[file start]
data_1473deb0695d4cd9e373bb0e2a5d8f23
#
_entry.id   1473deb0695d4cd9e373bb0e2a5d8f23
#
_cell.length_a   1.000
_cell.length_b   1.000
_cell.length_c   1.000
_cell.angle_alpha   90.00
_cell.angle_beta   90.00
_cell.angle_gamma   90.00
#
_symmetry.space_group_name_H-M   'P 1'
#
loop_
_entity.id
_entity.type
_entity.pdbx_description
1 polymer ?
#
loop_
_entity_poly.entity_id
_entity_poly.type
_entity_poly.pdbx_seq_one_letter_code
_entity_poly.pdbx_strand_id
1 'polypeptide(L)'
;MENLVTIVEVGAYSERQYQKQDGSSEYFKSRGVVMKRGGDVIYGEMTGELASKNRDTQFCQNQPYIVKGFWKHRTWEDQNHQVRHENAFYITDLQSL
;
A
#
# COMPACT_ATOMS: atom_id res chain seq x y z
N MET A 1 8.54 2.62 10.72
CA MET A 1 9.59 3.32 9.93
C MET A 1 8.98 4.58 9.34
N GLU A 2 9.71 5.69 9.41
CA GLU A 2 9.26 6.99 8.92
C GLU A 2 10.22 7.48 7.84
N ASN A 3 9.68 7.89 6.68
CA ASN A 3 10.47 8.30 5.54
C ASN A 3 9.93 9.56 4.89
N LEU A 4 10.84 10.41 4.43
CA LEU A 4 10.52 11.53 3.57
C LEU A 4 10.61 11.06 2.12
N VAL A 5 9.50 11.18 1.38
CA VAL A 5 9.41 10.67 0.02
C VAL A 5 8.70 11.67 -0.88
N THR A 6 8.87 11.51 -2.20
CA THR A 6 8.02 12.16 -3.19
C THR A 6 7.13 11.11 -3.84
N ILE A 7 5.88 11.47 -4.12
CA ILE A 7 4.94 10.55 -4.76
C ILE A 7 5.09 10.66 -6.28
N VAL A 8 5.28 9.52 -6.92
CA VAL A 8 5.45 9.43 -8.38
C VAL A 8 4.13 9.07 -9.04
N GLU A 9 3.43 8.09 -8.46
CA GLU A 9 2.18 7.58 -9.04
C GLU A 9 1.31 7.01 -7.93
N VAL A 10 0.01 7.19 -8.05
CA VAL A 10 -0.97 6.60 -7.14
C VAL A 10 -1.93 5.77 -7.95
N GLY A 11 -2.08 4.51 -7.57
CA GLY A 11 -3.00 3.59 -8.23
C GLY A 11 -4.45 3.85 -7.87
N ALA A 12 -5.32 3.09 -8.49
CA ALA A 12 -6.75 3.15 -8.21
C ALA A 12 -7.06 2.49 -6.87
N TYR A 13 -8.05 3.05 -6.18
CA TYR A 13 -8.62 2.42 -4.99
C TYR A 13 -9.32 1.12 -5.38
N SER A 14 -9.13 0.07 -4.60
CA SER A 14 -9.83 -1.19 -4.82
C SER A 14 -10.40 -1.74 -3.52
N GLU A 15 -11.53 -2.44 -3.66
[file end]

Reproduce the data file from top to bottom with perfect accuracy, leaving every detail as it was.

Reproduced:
data_1473deb0695d4cd9e373bb0e2a5d8f23
#
_entry.id   1473deb0695d4cd9e373bb0e2a5d8f23
#
_cell.length_a   1.000
_cell.length_b   1.000
_cell.length_c   1.000
_cell.angle_alpha   90.00
_cell.angle_beta   90.00
_cell.angle_gamma   90.00
#
_symmetry.space_group_name_H-M   'P 1'
#
loop_
_entity.id
_entity.type
_entity.pdbx_description
1 polymer ?
#
loop_
_entity_poly.entity_id
_entity_poly.type
_entity_poly.pdbx_seq_one_letter_code
_entity_poly.pdbx_strand_id
1 'polypeptide(L)'
;MENLVTIVEVGAYSERQYQKQDGSSEYFKSRGVVMKRGGDVIYGEMTGELASKNRDTQFCQNQPYIVKGFWKHRTWEDQNHQVRHENAFYITDLQSL
;
A
#
# COMPACT_ATOMS: atom_id res chain seq x y z
N MET A 1 8.54 2.62 10.72
CA MET A 1 9.59 3.32 9.93
C MET A 1 8.98 4.58 9.34
N GLU A 2 9.71 5.69 9.41
CA GLU A 2 9.26 6.99 8.92
C GLU A 2 10.22 7.48 7.84
N ASN A 3 9.68 7.89 6.68
CA ASN A 3 10.47 8.30 5.54
C ASN A 3 9.93 9.56 4.89
N LEU A 4 10.84 10.41 4.43
CA LEU A 4 10.52 11.53 3.57
C LEU A 4 10.61 11.06 2.12
N VAL A 5 9.50 11.18 1.38
CA VAL A 5 9.41 10.67 0.02
C VAL A 5 8.70 11.67 -0.88
N THR A 6 8.87 11.51 -2.20
CA THR A 6 8.02 12.16 -3.19
C THR A 6 7.13 11.11 -3.84
N ILE A 7 5.88 11.47 -4.12
CA ILE A 7 4.94 10.55 -4.76
C ILE A 7 5.09 10.66 -6.28
N VAL A 8 5.28 9.52 -6.92
CA VAL A 8 5.45 9.43 -8.38
C VAL A 8 4.13 9.07 -9.04
N GLU A 9 3.43 8.09 -8.46
CA GLU A 9 2.18 7.58 -9.04
C GLU A 9 1.31 7.01 -7.93
N VAL A 10 0.01 7.19 -8.05
CA VAL A 10 -0.97 6.60 -7.14
C VAL A 10 -1.93 5.77 -7.95
N GLY A 11 -2.08 4.51 -7.57
CA GLY A 11 -3.00 3.59 -8.23
C GLY A 11 -4.45 3.85 -7.87
N ALA A 12 -5.32 3.09 -8.49
CA ALA A 12 -6.75 3.15 -8.21
C ALA A 12 -7.06 2.49 -6.87
N TYR A 13 -8.05 3.05 -6.18
CA TYR A 13 -8.62 2.42 -4.99
C TYR A 13 -9.32 1.12 -5.38
N SER A 14 -9.13 0.07 -4.60
CA SER A 14 -9.83 -1.19 -4.82
C SER A 14 -10.40 -1.74 -3.52
N GLU A 15 -11.53 -2.44 -3.66